A cross walk with a crosswalk button

      A beg button on E Molino and California Blvd in Pasadena (Photo – ColoradoBlvd.net)

      My op-ed, Why Can’t Pasadena Automate Its Crosswalk Signals, prompted questions and comments from readers—and ideas for innovation.

      By Misch Anderson

      It would be nice if the pedestrian signs all came on automatically so when the light changes, the ped signs go green, too… that way people walking around wouldn’t have to hit the button. I know I’m avoiding that when my wife and I go out on our walks.

      Yes, that would be nice, indeed. The problem is that Pasadena’s Department of Transportation (DOT) has to re-program each signal and intersection by hand, one at a time and by one person at a time. DOT is actually doing some re-programming, but it is a time- (and thus, cost-) consuming process because – see the next question.

      Don’t we have lots of different kinds of signals?

      Yes. For the most part, we have old and older signals with limited capacity to change. It would be ideal if all of Pasadena’s signals were uniform and had current technology, with automatic touchless sensors for all users (drivers, cyclists, peds) and a management system that could be swiftly and nimbly reprogrammed. But we don’t. (Read on to find out why!) Our signal hardware is old at many intersections without touchless sensors for waiting pedestrians and cyclists. Most of them do have a sensor for vehicles—those dark circles embedded in the asphalt.

      With traffic so light, can’t the signals be changed to blinking reds (like a stop sign) so that we don’t just sit at a red light, burning gas, with no cross traffic.

      Yes — let’s ask DOT about the feasibility of blinking reds. Again, DOT is dealing with having to hand-reprogram a cumbersome system. And the frustration expressed about sitting at a red light points to another core issue with our traffic system:

      By default, Pasadena’s streets are built and managed to favor drivers over pedestrians and bike- and transit riders. Signal length and synchronization is designed to move cars, first and foremost. Pedestrians are second-class, an afterthought, except at a few intersections such as those along Colorado in Old Pas where we have signals and crosswalk striping for a pedestrian-only crossing phase in all directions.

      That privileging of driving is a default that many have taken for granted until now, a time when we are been compelled to change our transportation choices and re-think our use of public space.

      The reason we don’t have a nimble, up-to-date system in Pasadena is because we haven’t asked for one. If anything, people have raised hatchets to demand regressive strategies to privilege driving even more, and that comes at the cost of walking and everything else. If we are upset right now that our streets favor cars when we need to walk, it is our own darned fault.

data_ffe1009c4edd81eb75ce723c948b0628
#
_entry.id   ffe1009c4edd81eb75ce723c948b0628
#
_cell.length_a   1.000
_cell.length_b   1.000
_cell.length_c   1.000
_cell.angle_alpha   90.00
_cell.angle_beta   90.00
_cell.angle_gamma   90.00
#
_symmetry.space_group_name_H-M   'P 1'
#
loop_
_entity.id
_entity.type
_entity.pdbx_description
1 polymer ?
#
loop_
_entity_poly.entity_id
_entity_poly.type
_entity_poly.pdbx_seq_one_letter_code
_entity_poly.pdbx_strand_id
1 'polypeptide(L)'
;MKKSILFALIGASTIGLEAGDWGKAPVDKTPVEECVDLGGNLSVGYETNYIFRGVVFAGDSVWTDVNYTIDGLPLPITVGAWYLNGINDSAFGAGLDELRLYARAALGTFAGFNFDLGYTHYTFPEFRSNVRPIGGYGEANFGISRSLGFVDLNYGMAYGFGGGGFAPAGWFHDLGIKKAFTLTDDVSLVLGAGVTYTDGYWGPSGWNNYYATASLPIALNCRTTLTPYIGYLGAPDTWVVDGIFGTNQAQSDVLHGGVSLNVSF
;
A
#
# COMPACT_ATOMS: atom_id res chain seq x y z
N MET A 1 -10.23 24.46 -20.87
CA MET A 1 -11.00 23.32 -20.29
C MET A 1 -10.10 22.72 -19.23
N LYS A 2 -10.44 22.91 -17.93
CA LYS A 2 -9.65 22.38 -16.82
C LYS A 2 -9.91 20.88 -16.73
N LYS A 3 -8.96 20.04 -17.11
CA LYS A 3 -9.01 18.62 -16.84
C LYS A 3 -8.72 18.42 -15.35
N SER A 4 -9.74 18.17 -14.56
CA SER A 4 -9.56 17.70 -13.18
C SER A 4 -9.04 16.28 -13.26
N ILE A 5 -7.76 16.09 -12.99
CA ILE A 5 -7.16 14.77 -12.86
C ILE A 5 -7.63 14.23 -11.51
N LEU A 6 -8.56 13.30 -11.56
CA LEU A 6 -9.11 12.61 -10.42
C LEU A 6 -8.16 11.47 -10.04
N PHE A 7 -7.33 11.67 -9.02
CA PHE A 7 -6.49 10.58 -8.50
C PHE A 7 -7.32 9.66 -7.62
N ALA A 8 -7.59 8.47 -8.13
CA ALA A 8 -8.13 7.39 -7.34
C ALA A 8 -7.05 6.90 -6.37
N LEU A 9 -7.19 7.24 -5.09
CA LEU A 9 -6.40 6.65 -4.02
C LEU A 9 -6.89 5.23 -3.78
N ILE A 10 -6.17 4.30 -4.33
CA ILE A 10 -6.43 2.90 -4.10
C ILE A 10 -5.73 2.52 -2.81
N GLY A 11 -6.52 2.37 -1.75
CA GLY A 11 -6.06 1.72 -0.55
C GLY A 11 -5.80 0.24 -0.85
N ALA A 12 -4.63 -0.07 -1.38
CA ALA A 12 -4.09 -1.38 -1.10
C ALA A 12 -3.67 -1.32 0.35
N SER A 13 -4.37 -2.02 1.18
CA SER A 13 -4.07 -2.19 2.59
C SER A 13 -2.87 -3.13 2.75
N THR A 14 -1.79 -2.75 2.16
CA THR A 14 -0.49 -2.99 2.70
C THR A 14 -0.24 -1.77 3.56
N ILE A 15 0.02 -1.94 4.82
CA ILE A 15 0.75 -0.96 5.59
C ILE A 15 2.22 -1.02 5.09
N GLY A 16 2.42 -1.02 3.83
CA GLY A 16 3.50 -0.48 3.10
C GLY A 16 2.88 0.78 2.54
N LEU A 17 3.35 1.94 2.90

Look at what we have taken for granted

      Now that we understand the system better, we can look at what we have taken for granted and look down the road. We need to take our frustration and regard this as “news we can use.” We can tell our City Councilmembers, the Mayor, DOT, our neighborhood associations, and each other that we support the City investing in updating our signals and intersections to current standards which give fair use to all users and flexibility to adapt. We have to tell them out loud that we value equal rights for pedestrians to use the streets. We can tell them that whether we’re walking the dog, taking a sweetie stroll, letting the kids get their wiggles out, walking to do errands, or whatever else on foot, we want the same ease, priority, and safety that we take for granted when we’re driving.

      What about making that our everyday? Many of us are noticing and really loving the dramatically cleaner air, the quiet, and the daily exercise that we are afforded right now. We don’t have to lose those benefits once the pandemic lifts. We can use this time as an opportunity to shift our default thinking and choices toward equipping, managing, and using our streets equitably as pedestrians, drivers, riders—everybody, every day.

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      1. Sarah Smith says:

        It makes sense that the current signals are outdated if it takes a lot of time and effort to re-program everything one-by-one. I would imagine that by the time everything was re-programmed, you’d only have a couple months before you had something new to install. I wonder if it would be better to just install a new crosswalk system going neighborhood by neighborhood.

      2. Pamela Royce says:

        One intersection that would be vastly improved by a 4-way all-directions pedestrian-only system like the ones in Old Pasadena is Fair Oaks at California. Around lunchtime in particular, the pedestrians take so long to cross that traffic slows to a snail’s pace. Most busy intersections would be more efficient and safer for pedestrians on that system.

        • Misch says:

          @Pamela, I encourage you to send your suggestion to our DOT; they want user input on street hazards and safety. We may feel like our suggestions go into a black hole, but they actually do add up to consideration by traffic engineers, so do speak up!

          I’d suggest speaking up via the “Traffic” category of the Pasadena’s Citizen Service Center at (626) 744-7311, online at http://www.cityofpasadena.net/citizen-service-center/ or their app. The PCSC is a really useful hub for all kinds of City requests, complaints, information, and resources for us. It’s pretty easy to use, and not enough people know about it.

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